I arrived early to a job interview on Friday (yes, it's been six months since I've returned from Honduras and I'm still job searching) and while the trees were bursting with oranges and reds, the weather spoke more of summer. The place where I was interviewing was located on the outskirts of Humboldt Park, a 207 acre park in West Chicago. I've ridden my bike through it before and driven through on my way to Logan Square but never spent much time sitting in its grasses, walking through the pathways.
I have lived in Chicago for four years and am not well versed in urban planning but I have seen the city develop and transform since I first came. Logan Square, an area where I spent plenty of time during college, went from being largely Hispanic to now, not as much. It's now the site for Chicago's version of the High Line, also Chicago's first urban orchard. An old market and bazaar selling cheap goods was recently sold and is now part of a $100 million dollar development plan for apartments and grocery stores. Neighborhoods change quickly in a city; not always for the better but not always for the worse either and yes, grocery stores do seem like a good idea.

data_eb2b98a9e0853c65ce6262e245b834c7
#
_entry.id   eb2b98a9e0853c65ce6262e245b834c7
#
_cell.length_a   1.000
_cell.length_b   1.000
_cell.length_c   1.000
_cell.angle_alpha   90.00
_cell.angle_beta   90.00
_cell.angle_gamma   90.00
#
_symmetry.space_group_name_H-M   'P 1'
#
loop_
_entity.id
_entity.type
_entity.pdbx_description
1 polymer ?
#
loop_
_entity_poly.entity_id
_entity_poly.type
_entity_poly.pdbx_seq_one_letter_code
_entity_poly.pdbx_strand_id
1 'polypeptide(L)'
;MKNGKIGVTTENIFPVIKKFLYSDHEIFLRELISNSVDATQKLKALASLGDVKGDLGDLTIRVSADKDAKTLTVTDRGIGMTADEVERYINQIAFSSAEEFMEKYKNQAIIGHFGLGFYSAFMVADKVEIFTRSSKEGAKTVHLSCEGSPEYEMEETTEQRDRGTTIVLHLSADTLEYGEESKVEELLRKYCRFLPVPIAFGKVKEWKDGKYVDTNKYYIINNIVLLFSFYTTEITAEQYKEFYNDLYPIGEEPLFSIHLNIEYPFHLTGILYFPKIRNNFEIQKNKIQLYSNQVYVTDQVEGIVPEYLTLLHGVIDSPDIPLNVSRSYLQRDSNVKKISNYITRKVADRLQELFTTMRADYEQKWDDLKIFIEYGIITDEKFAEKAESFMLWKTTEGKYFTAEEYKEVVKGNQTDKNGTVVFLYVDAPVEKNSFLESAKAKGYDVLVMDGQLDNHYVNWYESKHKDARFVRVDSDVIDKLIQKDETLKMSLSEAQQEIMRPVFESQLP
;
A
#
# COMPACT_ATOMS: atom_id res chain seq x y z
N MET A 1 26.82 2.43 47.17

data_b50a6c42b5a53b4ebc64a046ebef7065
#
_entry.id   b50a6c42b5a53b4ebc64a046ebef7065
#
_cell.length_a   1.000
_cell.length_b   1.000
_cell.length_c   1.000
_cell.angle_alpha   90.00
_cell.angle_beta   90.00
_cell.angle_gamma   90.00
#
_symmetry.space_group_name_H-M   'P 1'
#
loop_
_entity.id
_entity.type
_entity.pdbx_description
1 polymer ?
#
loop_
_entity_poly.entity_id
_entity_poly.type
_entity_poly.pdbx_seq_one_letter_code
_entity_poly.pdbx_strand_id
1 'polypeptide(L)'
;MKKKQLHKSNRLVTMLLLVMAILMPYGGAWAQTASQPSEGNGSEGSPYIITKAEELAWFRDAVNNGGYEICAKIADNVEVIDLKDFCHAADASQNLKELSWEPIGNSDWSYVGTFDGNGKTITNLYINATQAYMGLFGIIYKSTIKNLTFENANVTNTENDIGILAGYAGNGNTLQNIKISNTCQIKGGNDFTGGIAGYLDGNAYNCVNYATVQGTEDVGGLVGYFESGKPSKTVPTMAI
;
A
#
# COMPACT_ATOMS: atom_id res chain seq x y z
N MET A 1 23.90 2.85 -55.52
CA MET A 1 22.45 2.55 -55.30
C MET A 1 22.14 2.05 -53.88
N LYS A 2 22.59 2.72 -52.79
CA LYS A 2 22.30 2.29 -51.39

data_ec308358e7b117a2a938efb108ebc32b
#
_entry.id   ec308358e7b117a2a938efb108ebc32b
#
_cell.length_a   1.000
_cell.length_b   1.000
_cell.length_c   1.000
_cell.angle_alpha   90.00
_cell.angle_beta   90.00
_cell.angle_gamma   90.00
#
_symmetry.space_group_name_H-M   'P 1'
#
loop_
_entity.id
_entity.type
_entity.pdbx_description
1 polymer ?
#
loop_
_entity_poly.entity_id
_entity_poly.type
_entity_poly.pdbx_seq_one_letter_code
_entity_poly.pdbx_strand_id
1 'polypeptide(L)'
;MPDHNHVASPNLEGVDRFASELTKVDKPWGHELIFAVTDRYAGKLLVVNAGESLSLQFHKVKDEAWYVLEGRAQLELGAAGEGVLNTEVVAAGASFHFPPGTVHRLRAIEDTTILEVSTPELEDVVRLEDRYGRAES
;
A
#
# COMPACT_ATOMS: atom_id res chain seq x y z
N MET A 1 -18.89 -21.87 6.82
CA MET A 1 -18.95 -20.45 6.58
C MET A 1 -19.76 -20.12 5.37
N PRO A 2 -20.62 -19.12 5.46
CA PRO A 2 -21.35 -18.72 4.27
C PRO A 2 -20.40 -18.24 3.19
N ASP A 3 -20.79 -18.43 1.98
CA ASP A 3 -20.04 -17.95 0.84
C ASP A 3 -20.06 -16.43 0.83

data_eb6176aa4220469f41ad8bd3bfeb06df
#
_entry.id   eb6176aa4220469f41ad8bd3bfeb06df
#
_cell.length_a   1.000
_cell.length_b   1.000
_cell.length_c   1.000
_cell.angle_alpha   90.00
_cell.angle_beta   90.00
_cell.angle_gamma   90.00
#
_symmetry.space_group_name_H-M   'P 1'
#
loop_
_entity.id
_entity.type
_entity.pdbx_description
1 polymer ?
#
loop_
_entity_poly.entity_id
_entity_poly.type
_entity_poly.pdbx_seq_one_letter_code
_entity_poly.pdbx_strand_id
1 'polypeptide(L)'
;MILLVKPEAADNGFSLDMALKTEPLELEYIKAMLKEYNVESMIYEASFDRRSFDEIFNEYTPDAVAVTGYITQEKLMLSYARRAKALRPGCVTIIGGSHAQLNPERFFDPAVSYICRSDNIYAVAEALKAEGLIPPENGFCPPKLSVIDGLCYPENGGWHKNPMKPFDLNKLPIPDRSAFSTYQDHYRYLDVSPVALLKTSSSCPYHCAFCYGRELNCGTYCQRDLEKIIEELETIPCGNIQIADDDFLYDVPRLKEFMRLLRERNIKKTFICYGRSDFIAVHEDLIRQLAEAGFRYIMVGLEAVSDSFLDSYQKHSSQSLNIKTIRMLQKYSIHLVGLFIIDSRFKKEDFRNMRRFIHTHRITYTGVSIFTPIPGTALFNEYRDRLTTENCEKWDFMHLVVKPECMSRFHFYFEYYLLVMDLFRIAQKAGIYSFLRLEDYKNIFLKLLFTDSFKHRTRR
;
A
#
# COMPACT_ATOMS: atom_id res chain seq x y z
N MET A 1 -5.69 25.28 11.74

I can see that Humboldt Park, on the outskirts of Logan Square, is on the cusp, beginning to develop in the same way. The large park that sits in the middle of the neighborhood is filled with flower gardens, a lagoon, soccer fields, domino tables, an art gallery, prairies and food trucks (selling nothing artisanal; just fried chicken under heat lamps). Realistically this makes the neighborhood ripe and appealing for the young, urban dwelling upper class. But it's also impressive as it is now, especially after reading Jane Jacobs this summer and realizing just how hard it is to make successful, diversified parks in lower income neighborhoods; parks that act as an asset to a community rather than an empty spot that depresses and further emphasizes danger (example, here).
I like the idea of urban orchards but I also want cultural diversity too so I have no hard stance on the matter of all this change. I just find hope in the steel structures on the Paseo Boricua, the two Puerto Rican flags that were erected on both ends of the neighborhood's main street meant to showcase the neighborhood's pride and cement it into the ground.